Hail the Asantehene, now “King of Kings” of Africa! (Part I)

By Michael J.K. Bokor, Ph.D.
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By Michael J.K. Bokor, Ph.D.

12/13/2011 9:44:36 PM -

Tuesday, December 13, 2011

The atmosphere in and around the Manhyia Palace in Kumasi must be buzzing with much chit-chat and light-heartedness at the news that the Asantehene, Otumfuo Osei Tutu II, is now to walk in the shadow of the slain Libyan leader, Col. Muammar al-Gaddafi as the “King of Kings” of Africa. He has been nominated to replace Gaddafi as the next chairman of the Kings and Sultans of Africa Forum.

The announcement on Otumfuo's elevation was contained in a letter presented to him on Sunday as he celebrated the last Akwasidae of the year at the forecourt of the Manhyia Palace.

Presenting the letter, Togbui Amenya Fiti V, Paramount Chief of Aflao (who is an executive member of the Kings and Sultans of Africa Forum), said the decision was taken at a crisis meeting in Nairobi, Kenya, by the Forum members in October this year.

The Forum is made up of the so-called powerful and respected traditional leaders from different parts of the African continent such as King Monogo of Congo Brazzaville, Queen Best of Uganda, King Chikaya of Congo, King Bagidi of Benin, and King Agokoli of Tokoli in Benin), among others.

Certainly, this nomination has put the Asantehene in reckoning and will reinforce his status on the continent and beyond, some might say. Others may be wary of it and caution against anything rash that might bring in its sequel unpleasant developments for the Golden Stool or its occupant personally.

Should we congratulate the Otumfuo on this elevation or not? I hesitate to do so.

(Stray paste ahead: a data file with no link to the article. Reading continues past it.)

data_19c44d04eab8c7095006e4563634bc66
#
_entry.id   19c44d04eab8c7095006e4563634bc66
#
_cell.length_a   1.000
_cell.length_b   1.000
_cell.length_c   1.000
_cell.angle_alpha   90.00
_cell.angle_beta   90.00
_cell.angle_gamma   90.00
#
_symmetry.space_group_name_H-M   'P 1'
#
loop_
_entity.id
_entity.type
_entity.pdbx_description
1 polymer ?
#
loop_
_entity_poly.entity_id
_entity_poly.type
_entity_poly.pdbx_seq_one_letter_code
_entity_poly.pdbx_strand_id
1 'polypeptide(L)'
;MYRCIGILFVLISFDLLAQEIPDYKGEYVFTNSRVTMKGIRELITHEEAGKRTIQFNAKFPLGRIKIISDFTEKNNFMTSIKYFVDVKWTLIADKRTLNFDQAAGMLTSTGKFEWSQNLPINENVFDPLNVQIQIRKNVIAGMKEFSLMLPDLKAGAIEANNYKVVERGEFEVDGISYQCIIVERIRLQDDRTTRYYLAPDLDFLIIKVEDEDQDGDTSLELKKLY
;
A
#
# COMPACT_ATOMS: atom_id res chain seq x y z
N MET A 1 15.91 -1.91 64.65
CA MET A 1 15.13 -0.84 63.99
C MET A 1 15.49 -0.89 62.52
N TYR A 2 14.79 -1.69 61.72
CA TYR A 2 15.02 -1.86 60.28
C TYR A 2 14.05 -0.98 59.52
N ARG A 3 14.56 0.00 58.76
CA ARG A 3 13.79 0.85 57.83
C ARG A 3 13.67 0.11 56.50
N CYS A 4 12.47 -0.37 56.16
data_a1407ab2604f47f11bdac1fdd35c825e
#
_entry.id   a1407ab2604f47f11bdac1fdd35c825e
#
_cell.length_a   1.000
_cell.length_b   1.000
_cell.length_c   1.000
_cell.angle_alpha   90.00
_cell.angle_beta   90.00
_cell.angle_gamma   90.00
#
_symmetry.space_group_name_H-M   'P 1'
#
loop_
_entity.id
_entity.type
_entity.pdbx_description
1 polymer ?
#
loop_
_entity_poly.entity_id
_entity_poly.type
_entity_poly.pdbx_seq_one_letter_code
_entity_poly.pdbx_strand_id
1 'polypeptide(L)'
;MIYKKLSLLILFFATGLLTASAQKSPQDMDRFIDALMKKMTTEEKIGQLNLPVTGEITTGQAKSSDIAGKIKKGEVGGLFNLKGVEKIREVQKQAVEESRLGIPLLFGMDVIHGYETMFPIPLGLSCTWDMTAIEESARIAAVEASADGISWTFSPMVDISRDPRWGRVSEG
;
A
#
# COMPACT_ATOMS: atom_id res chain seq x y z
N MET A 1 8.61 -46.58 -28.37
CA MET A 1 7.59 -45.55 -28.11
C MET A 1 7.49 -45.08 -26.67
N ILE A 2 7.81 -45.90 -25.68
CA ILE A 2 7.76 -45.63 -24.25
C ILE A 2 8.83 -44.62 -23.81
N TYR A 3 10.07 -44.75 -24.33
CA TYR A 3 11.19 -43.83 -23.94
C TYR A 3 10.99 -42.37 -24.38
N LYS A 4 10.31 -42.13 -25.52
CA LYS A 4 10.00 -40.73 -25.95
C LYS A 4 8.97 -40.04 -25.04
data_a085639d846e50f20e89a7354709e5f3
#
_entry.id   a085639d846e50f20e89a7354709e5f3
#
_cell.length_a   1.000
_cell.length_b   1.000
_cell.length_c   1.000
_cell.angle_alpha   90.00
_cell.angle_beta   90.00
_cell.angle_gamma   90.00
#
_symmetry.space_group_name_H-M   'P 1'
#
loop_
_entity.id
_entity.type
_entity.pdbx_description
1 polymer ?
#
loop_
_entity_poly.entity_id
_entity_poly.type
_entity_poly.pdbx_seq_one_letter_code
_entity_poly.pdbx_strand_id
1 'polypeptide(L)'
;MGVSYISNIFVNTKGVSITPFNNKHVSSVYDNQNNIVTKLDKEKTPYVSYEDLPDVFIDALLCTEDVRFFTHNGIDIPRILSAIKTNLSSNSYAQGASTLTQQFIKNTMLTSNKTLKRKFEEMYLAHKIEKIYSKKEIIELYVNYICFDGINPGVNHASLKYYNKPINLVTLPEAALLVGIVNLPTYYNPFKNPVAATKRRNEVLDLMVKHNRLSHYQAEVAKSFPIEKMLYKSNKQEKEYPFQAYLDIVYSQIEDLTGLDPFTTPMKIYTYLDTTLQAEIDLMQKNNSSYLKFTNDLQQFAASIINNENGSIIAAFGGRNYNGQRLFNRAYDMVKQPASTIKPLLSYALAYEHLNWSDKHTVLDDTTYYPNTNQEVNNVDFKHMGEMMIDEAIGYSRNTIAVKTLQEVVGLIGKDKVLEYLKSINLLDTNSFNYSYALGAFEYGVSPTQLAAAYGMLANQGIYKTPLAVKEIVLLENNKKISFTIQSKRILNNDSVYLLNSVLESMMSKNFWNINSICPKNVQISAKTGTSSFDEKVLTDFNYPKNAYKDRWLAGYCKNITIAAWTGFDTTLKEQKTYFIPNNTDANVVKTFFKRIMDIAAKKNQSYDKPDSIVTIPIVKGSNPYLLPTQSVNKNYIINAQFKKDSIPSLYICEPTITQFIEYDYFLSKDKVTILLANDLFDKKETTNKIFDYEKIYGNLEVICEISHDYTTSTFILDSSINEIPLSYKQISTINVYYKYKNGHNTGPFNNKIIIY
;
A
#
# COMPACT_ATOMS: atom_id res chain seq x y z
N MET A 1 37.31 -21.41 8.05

This Forum was shrouded in controversy right from birth. It was formed by Gaddafi as part of his personal agenda to push through his ideals of African unity, leading to the formation of the United States of Africa. We are privy to the furore that his coronation as the “King of Kings” provoked and how he sought to ram his agenda down the throats of political leaders on the continent, from which he reaped a harvest of hate and acrimony.

We all saw how only a handful of voices rose up in his defence when he faced the wrath of his opponents and NATO. Gaddafi bit off more than he could chew and ended up being choked to death by his own miscalculation.

Pursuing the agenda of the Forum was part of that miscalculation. With his death, one might think that the Forum would be allowed to die with him. But, no!!

Gaddafi was the first and life chairman of the group; but his assassination meant that the Forum was now acephalous. Its members might be frightened by its ability to endure and, therefore, needed to fill the huge vacuum in order to prevent the Forum from fading off the scene.

To most of us, the role of Gaddafi in the formation and financing of this Forum has certainly died with him. The kind of irresistible egoistic pursuit that drove him into corrupting these African chiefs and sultans into crowning him as the “King of Kings” was part of what led to his capture and assassination. He stubbornly pursued such self-glorifying agenda and dug himself deep into destruction.